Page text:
Before Nevin Katz decided to become a physician, he thought about being a rabbi.
He was interested in people, but he was also interested in science, which is what finally decided him on medicine.
At 38, after four years of college (Swarthmore, '67), four years of medical school (Case-Western Reserve, '71) and nine more years of training (Massachusetts General, Children's Hospital in Boston and the University of Alabama Medical Center in Birmingham), his career is just beginning to accelerate. He shows none of the flamboyance or arrogance so often associated with surgeons. If anything, he seems somewhat shy. When he comes to operate, he gives the impression that he is taking a test for which he has spent months preparing.
He has an earnest, solicitous bedside manner coupled with seemingly bottomless good nature that Frances Leatherman found assuring. In the operating room, Nevin Katz is all heart--no talk of stocks, tax shelters or hot sports cars (he drives a 1980 Chevrolet Malibu and his wife has a 1975 Malibu).
He also appears to be unflappable. "I guess one of the reasons why surgery training is as long as it is," he says, "is not only to learn many disciplines that will help you in your own discipline, but to train one never to be upset with the situation to the extent that it affects how you treat it. Sometimes things are not the way you would want them to be . . . When a situation gets bad, I think the only way one can look at it is to say, 'This is a very challenging situation' and one just has to draw on every resource possible to correct it."
If someone makes a mistake, or if the operation takes a turn for the worse, then, Katz says, "You just have to say, 'Now it's more of a challenge . . .' And I think that takes time for someone to accept. And some people have trouble accepting that."
Katz gets up every weekday morning at 5, does 20 minutes of calisthenics, jogs for another 20 minutes, showers and then has a breakfast of Cheerios or shredded wheat with bananas and skim milk.
He is at the hospital before 7 every day. He operates almost every morning, and always spends a few minuntes reviewing the X-ray film of the patient's heart one last time to help him focus in on that patient.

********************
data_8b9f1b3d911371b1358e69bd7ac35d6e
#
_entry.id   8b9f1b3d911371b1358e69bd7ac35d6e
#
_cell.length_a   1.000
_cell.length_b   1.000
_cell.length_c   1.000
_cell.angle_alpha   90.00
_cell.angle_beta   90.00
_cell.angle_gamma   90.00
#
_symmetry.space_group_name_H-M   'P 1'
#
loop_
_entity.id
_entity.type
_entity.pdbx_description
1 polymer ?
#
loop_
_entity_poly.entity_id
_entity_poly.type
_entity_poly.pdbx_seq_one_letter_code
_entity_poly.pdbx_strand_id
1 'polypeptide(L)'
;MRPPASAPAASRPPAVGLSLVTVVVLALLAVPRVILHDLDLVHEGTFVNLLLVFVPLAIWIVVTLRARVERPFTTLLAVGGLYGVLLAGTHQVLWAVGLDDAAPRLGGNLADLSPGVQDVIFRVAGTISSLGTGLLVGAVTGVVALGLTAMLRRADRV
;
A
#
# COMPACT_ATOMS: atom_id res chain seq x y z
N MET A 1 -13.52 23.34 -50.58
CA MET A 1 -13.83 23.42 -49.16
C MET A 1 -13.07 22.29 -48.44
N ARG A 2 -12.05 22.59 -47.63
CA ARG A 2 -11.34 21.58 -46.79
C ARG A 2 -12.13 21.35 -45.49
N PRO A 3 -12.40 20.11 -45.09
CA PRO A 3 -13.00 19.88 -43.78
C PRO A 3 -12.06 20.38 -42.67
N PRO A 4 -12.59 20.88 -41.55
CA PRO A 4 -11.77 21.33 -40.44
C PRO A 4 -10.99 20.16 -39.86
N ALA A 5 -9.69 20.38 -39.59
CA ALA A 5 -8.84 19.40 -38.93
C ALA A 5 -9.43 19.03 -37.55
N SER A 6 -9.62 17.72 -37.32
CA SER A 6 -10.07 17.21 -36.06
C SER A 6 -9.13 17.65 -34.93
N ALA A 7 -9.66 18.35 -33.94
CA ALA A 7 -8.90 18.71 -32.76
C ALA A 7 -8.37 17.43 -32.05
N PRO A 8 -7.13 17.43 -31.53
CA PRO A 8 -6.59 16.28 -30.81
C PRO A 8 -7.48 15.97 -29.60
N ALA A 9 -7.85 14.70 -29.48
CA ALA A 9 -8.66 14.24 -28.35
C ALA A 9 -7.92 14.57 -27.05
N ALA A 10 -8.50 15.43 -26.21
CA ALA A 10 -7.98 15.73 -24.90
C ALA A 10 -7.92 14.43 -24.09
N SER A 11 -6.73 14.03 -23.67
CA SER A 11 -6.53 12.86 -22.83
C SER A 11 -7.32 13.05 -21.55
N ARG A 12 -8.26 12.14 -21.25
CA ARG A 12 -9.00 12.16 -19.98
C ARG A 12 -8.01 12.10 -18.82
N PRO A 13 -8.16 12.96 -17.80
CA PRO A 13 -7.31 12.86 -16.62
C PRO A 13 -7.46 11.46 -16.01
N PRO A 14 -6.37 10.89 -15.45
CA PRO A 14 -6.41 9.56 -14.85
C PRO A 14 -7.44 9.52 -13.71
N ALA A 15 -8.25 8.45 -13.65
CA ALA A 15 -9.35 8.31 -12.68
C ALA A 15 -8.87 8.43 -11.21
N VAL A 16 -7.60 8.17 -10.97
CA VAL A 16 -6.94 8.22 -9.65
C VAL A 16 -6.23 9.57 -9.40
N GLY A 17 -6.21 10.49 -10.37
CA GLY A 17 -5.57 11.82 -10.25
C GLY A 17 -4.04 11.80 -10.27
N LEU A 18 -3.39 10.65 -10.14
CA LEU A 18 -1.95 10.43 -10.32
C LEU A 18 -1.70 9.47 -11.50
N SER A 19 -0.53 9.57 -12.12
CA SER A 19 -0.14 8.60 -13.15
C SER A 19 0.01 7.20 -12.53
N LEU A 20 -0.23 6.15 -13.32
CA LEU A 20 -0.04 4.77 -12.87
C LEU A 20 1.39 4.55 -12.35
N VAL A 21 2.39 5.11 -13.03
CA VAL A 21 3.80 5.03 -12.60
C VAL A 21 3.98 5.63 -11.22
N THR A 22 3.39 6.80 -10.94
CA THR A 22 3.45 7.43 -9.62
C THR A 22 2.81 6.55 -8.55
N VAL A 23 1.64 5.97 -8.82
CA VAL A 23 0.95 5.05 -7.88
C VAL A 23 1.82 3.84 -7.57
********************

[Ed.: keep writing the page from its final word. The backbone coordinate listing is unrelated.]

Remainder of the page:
Katz may operate once or twice during the day, and he will see patients in his office at the hospital and make rounds. He gets home around 8 or 9 p.m., leaving him little time during the week for his wife and two sons, who are 3 and 6. He is in bed by 10. His wife, he says, is not "wildly enthusiastic" about the hours.
Katz's father was a child prodigy on the violin and might have had a career at that except that he decided instead to found the Dayton Philharmonic and serve as its conductor for 42 years. Katz also was a "serious" violinist in his youth. Now he takes his violin out for a vigorous practice session about once a month.
Katz has performed more than 737 heart operations. No matter how many times he operates, Katz says, each operation presents a unique problem. In Leatherman's case, the steroids she was taking made her tissue vulnerable to tearing, while the condition of her coronary arteries required special care to avoid damaging her heart during the operation.
Although he doesn't consider himself a religious person, Katz says medicine "in a way brings one very close to God because certainly we see the tremendous beauty inside the body . . . Every time one opens the chest and looks at the heart, one cannot help but be awed a little bit and one appreciates the beauty and in that way one feels closeness to a Divine Being."
Katz presents himself at the same time with self-confidence and humility: "I guess if . . . I'm a little poetic about it, I think about it in musical terms. I've practiced many years to do this. I technically have worked very hard to be as perfect a surgeon as possible. I've done my exercises. I've played my scales. I've played the little pieces. I've played the bigger pieces. Now I'm playing the concertos.
"But each time I do it, the situation is a little different, just like every time an artist plays a concerto it's a little different. I try to make it as perfect as possible . . . There is a musical equivalent. It's an improvisation, based on all your technical expertise, all your knowledge, all your knowledge of physiology. Though you use standard methods, every operation has a bit of improvisation to it, to accomplish as near perfect a result as possible."